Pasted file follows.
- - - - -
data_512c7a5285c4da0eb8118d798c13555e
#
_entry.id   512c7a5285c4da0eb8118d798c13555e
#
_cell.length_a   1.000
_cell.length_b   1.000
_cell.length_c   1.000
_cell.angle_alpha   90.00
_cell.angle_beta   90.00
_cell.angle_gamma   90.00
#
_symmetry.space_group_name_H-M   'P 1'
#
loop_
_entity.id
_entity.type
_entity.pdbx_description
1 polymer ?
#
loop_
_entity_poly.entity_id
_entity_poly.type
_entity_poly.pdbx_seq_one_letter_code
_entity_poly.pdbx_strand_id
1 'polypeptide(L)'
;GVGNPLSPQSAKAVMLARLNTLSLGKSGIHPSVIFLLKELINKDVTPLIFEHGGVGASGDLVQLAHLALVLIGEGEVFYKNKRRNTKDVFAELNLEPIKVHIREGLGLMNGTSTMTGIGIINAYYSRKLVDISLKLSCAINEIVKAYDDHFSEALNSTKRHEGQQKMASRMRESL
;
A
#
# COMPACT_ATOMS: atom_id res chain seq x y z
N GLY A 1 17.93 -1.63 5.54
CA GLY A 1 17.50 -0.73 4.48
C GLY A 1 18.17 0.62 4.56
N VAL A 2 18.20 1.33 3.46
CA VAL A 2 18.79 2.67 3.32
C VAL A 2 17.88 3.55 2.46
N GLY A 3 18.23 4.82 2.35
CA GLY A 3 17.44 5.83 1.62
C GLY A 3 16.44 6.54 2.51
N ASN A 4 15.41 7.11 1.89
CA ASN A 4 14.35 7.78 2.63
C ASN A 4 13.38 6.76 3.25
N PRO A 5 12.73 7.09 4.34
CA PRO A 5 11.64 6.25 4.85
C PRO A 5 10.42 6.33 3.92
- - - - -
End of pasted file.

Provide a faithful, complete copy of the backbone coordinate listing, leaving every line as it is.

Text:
data_512c7a5285c4da0eb8118d798c13555e
#
_entry.id   512c7a5285c4da0eb8118d798c13555e
#
_cell.length_a   1.000
_cell.length_b   1.000
_cell.length_c   1.000
_cell.angle_alpha   90.00
_cell.angle_beta   90.00
_cell.angle_gamma   90.00
#
_symmetry.space_group_name_H-M   'P 1'
#
loop_
_entity.id
_entity.type
_entity.pdbx_description
1 polymer ?
#
loop_
_entity_poly.entity_id
_entity_poly.type
_entity_poly.pdbx_seq_one_letter_code
_entity_poly.pdbx_strand_id
1 'polypeptide(L)'
;GVGNPLSPQSAKAVMLARLNTLSLGKSGIHPSVIFLLKELINKDVTPLIFEHGGVGASGDLVQLAHLALVLIGEGEVFYKNKRRNTKDVFAELNLEPIKVHIREGLGLMNGTSTMTGIGIINAYYSRKLVDISLKLSCAINEIVKAYDDHFSEALNSTKRHEGQQKMASRMRESL
;
A
#
# COMPACT_ATOMS: atom_id res chain seq x y z
N GLY A 1 17.93 -1.63 5.54
CA GLY A 1 17.50 -0.73 4.48
C GLY A 1 18.17 0.62 4.56
N VAL A 2 18.20 1.33 3.46
CA VAL A 2 18.79 2.67 3.32
C VAL A 2 17.88 3.55 2.46
N GLY A 3 18.23 4.82 2.35
CA GLY A 3 17.44 5.83 1.62
C GLY A 3 16.44 6.54 2.51
N ASN A 4 15.41 7.11 1.89
CA ASN A 4 14.35 7.78 2.63
C ASN A 4 13.38 6.76 3.25
N PRO A 5 12.73 7.09 4.34
CA PRO A 5 11.64 6.25 4.85
C PRO A 5 10.42 6.33 3.92